​MawsonKerr - Practice Role Model

Being a creative entrepreneur

Setting up your own practice requires a particular mindset because your names are on the door. We had always wanted to do it and despite some terrifying moments along the way, had an underlying self-belief that it would work out. A big part of the appeal was having the freedom to pursue the areas that most interest us, in particular sustainability. It made us masters of our own destiny.

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We set up in the depths of a shocking recession, having taken voluntary redundancy. Counter-intuitively it was the optimum moment to start because we could be light on our feet, flexible and carried very few overheads. We both worked out of our bedrooms, met at Costa Coffee each day to plan and went to the library when we needed to print things.

For us, being entrepreneurial is simply about being able to see how you can help a situation or solve a problem. It comes from being creative, not just as a designer but in your whole approach to doing business.

For example, the charity behind the Sunbeam Music Centre didn’t have the money for the project, so we helped them source grants, fundraise and get it to tender. We could have walked away but instead we ended up designing an award-winning building that is a flagship for the practice.

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Sharing knowledge and creating opportunities through helping others

You’ve got to remember where you came from and all the people who helped you along the way. A number of practices were really good to us when we were finding our feet.

For example, xsite invited us in, were very open about how they did things and signposted jobs our way. Now there are other practices setting up and looking at us as one of the more established outfits, which is a pretty unusual feeling! But it provides us with an opportunity to pay that generosity forward.

We have helped to establish a cross-practice get-together where we all share what we’re doing. It’s been incredibly popular and grown to include about eight practices. Rather than being protective and territorial, we take the view that if you’re open to other people then they’re open to you. Those kinds of relationships generate payback for everyone involved. Generally, people are pretty genuine and share an ambition to advance architecture in the North East and beyond.

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We believe in the power of what we call ‘soft architecture’. That includes things like tutoring, supporting networks, contributing to RIBA workshops, lecturing, school workshops and working with charities. There’s no pay initially but it plants the seeds for opportunities that may emerge later down the line. You are able to establish relationships, as well as provide developmental opportunities for people on the team. It also helped us to connect with Northumbria and Newcastle Universities, which in turn linked us up with great talent coming out of their architecture programmes.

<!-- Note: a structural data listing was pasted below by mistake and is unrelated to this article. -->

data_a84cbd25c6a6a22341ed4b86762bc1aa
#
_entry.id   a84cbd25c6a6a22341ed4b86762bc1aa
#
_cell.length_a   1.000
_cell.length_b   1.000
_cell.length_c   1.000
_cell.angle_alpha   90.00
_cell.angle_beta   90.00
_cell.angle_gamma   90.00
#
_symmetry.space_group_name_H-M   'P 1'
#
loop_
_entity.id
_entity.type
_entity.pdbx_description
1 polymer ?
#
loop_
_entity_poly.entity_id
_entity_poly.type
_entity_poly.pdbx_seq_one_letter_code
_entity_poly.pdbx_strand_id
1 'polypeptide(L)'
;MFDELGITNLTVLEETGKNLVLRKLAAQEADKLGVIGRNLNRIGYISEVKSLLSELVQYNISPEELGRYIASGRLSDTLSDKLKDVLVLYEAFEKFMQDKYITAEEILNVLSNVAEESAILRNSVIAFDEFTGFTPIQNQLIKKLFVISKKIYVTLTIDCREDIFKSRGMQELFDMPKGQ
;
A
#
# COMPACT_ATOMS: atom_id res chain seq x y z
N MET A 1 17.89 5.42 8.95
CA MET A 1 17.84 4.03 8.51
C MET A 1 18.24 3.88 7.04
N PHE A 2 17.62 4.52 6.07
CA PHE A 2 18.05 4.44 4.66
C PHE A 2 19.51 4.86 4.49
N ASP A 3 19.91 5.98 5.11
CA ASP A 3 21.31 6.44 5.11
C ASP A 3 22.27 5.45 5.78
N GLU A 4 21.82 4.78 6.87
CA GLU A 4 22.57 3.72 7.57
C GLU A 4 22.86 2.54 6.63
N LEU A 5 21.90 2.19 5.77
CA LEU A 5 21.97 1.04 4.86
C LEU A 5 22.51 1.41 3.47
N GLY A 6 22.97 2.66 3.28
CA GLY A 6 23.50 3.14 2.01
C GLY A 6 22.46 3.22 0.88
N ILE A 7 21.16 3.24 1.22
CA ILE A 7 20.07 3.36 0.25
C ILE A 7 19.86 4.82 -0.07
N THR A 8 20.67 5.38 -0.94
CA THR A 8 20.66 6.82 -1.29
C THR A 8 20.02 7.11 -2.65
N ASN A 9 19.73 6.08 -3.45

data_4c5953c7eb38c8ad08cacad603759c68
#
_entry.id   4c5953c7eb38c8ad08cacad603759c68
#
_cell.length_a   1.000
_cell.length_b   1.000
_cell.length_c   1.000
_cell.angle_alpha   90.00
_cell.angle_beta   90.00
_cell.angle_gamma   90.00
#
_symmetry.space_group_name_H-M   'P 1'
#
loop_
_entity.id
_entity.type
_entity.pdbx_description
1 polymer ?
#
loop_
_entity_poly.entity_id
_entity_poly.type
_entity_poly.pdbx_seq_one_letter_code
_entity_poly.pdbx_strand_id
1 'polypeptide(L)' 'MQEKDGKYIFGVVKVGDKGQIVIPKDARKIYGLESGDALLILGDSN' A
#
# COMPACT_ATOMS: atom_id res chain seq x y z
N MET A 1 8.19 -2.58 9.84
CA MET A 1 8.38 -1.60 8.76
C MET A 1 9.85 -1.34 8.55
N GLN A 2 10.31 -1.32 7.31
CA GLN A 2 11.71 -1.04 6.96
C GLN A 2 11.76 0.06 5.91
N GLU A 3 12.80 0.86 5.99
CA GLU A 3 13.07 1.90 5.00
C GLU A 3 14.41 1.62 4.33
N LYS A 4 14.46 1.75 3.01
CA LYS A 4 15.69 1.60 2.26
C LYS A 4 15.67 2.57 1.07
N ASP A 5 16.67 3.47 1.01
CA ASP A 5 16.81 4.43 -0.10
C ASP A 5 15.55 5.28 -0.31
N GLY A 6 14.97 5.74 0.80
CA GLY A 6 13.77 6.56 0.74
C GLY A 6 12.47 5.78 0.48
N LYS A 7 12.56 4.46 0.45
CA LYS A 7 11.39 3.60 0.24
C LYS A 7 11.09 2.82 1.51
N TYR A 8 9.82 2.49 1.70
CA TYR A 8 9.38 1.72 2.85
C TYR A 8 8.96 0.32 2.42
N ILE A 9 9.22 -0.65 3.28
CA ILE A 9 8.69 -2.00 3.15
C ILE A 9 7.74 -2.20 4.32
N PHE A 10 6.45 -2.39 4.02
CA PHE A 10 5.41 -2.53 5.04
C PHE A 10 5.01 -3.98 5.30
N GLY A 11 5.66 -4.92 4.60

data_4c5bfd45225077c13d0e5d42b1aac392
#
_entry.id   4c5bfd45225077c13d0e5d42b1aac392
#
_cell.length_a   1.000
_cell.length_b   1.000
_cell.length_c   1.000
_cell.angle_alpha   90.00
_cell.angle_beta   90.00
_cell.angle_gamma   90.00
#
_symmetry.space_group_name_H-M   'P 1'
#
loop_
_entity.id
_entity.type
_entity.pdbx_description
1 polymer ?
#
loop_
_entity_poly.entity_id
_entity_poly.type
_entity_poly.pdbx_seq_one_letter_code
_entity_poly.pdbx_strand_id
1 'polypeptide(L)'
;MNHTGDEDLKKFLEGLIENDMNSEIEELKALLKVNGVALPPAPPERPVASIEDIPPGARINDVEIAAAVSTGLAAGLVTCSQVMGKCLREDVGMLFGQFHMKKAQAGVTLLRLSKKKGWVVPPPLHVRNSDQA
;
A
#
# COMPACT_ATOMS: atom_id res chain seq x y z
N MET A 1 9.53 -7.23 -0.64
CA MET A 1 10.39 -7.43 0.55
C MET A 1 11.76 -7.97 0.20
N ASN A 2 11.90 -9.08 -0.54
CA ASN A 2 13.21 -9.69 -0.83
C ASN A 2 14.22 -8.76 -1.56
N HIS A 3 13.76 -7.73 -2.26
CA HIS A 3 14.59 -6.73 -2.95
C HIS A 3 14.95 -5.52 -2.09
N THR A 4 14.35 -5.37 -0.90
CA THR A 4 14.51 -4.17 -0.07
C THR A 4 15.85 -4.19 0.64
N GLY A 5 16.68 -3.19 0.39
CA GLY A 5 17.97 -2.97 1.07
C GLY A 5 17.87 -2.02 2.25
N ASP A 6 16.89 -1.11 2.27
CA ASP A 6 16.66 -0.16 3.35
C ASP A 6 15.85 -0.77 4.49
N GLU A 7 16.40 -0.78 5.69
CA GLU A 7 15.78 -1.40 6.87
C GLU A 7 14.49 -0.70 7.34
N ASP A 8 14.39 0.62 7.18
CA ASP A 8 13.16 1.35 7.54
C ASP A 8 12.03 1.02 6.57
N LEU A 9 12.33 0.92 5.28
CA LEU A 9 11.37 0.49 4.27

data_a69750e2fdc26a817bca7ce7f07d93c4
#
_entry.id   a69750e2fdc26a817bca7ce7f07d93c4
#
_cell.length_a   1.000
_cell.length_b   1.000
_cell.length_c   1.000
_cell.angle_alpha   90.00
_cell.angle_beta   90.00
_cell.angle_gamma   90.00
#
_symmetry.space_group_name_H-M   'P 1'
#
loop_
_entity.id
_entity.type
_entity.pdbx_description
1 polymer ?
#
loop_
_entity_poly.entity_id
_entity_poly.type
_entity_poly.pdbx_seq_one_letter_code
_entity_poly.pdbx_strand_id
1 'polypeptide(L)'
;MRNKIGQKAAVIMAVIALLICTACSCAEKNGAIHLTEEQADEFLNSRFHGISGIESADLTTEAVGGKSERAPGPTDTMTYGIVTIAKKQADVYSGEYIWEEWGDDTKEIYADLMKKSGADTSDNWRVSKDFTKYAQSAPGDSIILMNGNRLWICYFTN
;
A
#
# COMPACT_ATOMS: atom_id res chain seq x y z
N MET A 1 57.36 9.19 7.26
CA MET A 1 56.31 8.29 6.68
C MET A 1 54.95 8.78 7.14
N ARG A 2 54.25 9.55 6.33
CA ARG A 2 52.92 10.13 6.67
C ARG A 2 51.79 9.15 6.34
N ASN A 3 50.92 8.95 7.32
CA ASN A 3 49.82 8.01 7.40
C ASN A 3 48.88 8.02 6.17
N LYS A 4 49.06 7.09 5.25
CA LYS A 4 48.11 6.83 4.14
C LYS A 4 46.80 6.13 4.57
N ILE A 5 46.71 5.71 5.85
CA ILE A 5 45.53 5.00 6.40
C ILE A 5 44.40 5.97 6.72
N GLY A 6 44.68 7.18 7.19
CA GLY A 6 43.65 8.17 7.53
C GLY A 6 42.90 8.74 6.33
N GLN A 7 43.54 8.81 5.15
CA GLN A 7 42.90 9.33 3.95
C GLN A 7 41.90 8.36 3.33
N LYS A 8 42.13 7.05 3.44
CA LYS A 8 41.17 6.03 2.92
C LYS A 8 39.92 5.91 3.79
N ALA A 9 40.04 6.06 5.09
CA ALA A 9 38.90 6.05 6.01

Making sustainability and great architecture accessible

Sustainability is absolutely core to the practice. We hate waste. It means we take a fabric-first approach, where we focus on a great design so that you don’t need to put on loads of ‘eco-bling’ ­– using additional renewables on a wasteful building. Instead we focus on being a test bed where we can pioneer energy-efficient construction processes and materials. We want strategic decisions with an environmental bias to get higher up the food chain, not tacked on as an afterthought.

When you show that you can do good design, which also saves money and can solve a problem, then you get a client to buy into it.

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Sustainability isn’t just about the outcome of a building, it’s having a process that means people are properly invested in its ongoing use. A building might be the most sustainable, energy-efficient building in the country but if people don’t buy into it and don’t use it, it has failed.

Self-build is a natural fit for sustainability because there is such a high degree of buy-in. An example is Shawm House, where the client was building a home for his parents. What makes us most proud about that building is the process we all went through together. It was incredibly collaborative. We were working with someone who was a total amateur and resulted in one of the best-quality builds we’ve seen.

We don’t want great architecture to be the preserve of the few and self-build clients mean that it is much more accessible.

We also bring a sustainable approach to refurb projects, including our own practice space. It was an empty unused floor of a listed building that was going to rack and ruin. The council weren’t able to rent it out so we proposed doing it up in return for low rent for the next 10 years. It is a sustainable and entrepreneurial business model that showcases how Newcastle could make better use of its listed buildings.

Being a Practice Role Model means learning collaboratively and always evolving

We don’t see ourselves as an established practice, more an emergent one. We need to keep evolving and know that we’re not the finished article; we never will be. We have a desire to keep learning and would welcome the profession becoming more open, collaborative and willing to share insights.

MawsonKerr is one of nine Practice Role Models which represent our vision of what it means to be a successful RIBA Chartered Practice. Find out more about the Practice Role Model project and the other eight practices.

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